NIDA Notes keeps you up to date on research advances in the causes, consequences, prevention, and treatment of drug abuse and addiction and HIV/AIDS.
Learn more about NIDA Notes
Describes a booklet that explains what scientists know about how drug addiction changes the brain and affects behavior and clears up misconceptions about drug addiction.
Reports on a study involving researchers who successfully desensitized mice to cocaine by genetically altering their dopamine transporters.
Describes a study of unemployed methadone patients and the use of assertive outreach and motivational techniques to improve the patients’ employment outlook.
Describes research providing evidence that maternal smoking during pregnancy contributes to behavioral conduct disorders among toddlers, school-age children, and teens.
Reports on scientists who pinpointed the biochemical trigger from morphine that sets off a chain reaction that inhibits an immune cell that is key in fighting viruses and cancer.
Reports on evidence that toluene abuse can harm the nervous system and body, although scientists know relatively little about its specific actions.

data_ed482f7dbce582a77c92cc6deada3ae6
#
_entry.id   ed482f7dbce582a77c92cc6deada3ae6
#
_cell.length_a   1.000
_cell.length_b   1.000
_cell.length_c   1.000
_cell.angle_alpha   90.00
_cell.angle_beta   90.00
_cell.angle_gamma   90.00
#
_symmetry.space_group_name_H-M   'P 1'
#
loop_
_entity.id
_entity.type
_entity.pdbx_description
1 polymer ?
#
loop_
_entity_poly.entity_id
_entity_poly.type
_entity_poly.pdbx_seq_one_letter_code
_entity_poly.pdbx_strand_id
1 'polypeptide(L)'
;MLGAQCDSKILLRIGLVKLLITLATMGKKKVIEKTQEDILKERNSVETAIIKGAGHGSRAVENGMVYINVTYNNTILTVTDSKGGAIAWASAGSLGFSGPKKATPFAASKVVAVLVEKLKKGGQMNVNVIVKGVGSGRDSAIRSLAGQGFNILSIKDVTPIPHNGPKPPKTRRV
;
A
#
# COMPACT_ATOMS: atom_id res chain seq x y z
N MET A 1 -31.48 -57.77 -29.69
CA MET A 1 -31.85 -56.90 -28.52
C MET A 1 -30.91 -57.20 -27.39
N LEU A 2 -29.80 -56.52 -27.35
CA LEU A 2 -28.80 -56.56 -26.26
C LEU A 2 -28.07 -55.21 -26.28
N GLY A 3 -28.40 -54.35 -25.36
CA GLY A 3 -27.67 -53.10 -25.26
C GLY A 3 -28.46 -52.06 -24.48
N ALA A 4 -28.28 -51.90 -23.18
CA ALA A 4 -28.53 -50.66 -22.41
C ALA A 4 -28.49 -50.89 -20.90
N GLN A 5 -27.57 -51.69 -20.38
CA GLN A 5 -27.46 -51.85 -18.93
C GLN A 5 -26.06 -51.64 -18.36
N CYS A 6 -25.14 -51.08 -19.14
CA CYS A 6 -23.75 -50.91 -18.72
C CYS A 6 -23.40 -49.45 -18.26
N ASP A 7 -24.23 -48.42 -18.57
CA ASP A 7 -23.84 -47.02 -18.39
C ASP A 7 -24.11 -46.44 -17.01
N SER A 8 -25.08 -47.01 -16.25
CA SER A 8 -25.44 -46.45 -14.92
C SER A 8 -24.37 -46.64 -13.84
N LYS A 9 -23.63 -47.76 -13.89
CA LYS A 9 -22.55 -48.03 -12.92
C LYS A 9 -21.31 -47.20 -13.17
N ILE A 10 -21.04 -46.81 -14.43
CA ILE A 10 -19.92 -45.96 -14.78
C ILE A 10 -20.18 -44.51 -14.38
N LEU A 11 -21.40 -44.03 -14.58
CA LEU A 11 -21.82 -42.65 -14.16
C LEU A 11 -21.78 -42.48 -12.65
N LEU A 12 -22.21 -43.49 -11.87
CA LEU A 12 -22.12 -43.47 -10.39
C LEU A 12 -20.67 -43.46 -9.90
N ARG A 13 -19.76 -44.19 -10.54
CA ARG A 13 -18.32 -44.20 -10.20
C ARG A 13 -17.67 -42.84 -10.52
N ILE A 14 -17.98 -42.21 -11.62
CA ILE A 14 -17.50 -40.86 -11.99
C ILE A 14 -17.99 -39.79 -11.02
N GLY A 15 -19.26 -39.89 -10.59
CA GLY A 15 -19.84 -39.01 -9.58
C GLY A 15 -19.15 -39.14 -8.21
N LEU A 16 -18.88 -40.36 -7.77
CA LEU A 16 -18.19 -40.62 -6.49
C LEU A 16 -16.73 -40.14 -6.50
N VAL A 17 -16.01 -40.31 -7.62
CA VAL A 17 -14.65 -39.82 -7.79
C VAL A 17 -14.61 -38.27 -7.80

Presents evidence that among men and women with HIV, those who received early initiation of HAART therapy, those with higher CD4+ levels, achieved better immune recovery.
Presents an update on NIDA’s Southern African Initiative, a program that aims to build research capacity and infrastructure in the area of addiction, particularly drug-related HIV transmission.
Describes a new chemical tracer that binds specifically to cannabinoid receptors making it potentially useful in future research to clarify the relationship between the receptors and drug abuse.
Describes research investigating the use of a treatment that combines vouchers and cognitive behavioral therapy as compared with the use of either treatment alone for marijuana abuse.
The Prevalence of Prescription Opioid Misuse: Doctor Shopping, Co-Ingestion, and Exposure
The Rise and Fall of the Cocaine High
Researchers Speak: Dr. Kevin M. Gray